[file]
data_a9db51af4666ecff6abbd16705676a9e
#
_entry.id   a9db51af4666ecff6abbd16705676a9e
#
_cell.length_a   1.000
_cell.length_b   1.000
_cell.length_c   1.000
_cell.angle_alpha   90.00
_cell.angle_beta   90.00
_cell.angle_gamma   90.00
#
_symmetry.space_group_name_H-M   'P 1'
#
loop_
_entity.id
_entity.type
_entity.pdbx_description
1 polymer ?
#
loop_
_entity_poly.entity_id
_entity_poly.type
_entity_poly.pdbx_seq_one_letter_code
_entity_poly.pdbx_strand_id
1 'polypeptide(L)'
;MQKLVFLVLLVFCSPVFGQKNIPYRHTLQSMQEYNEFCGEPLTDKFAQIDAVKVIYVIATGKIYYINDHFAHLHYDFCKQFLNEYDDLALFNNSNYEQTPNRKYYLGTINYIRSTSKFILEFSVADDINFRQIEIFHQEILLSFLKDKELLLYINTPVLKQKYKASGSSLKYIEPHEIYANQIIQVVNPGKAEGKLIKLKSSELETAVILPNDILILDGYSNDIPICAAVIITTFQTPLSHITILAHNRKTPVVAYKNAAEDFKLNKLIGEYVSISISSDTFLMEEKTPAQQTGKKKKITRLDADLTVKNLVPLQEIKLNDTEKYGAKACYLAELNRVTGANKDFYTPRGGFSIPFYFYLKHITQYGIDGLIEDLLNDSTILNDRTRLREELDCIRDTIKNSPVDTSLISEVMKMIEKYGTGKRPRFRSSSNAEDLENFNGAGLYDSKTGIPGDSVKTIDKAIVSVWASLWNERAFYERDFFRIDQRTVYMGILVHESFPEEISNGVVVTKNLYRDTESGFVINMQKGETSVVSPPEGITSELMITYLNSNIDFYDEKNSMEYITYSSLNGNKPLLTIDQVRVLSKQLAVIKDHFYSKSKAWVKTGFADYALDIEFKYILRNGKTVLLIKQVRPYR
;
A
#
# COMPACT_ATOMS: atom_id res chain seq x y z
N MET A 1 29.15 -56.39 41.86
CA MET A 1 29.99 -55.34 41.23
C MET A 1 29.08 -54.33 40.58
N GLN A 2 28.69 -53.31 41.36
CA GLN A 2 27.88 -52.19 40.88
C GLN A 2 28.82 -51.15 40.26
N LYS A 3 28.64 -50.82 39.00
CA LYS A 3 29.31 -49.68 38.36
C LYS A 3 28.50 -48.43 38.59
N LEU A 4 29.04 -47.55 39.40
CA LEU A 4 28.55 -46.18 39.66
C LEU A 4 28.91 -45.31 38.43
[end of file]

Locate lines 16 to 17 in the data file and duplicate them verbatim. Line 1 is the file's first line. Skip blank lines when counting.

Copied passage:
_entity.type
_entity.pdbx_description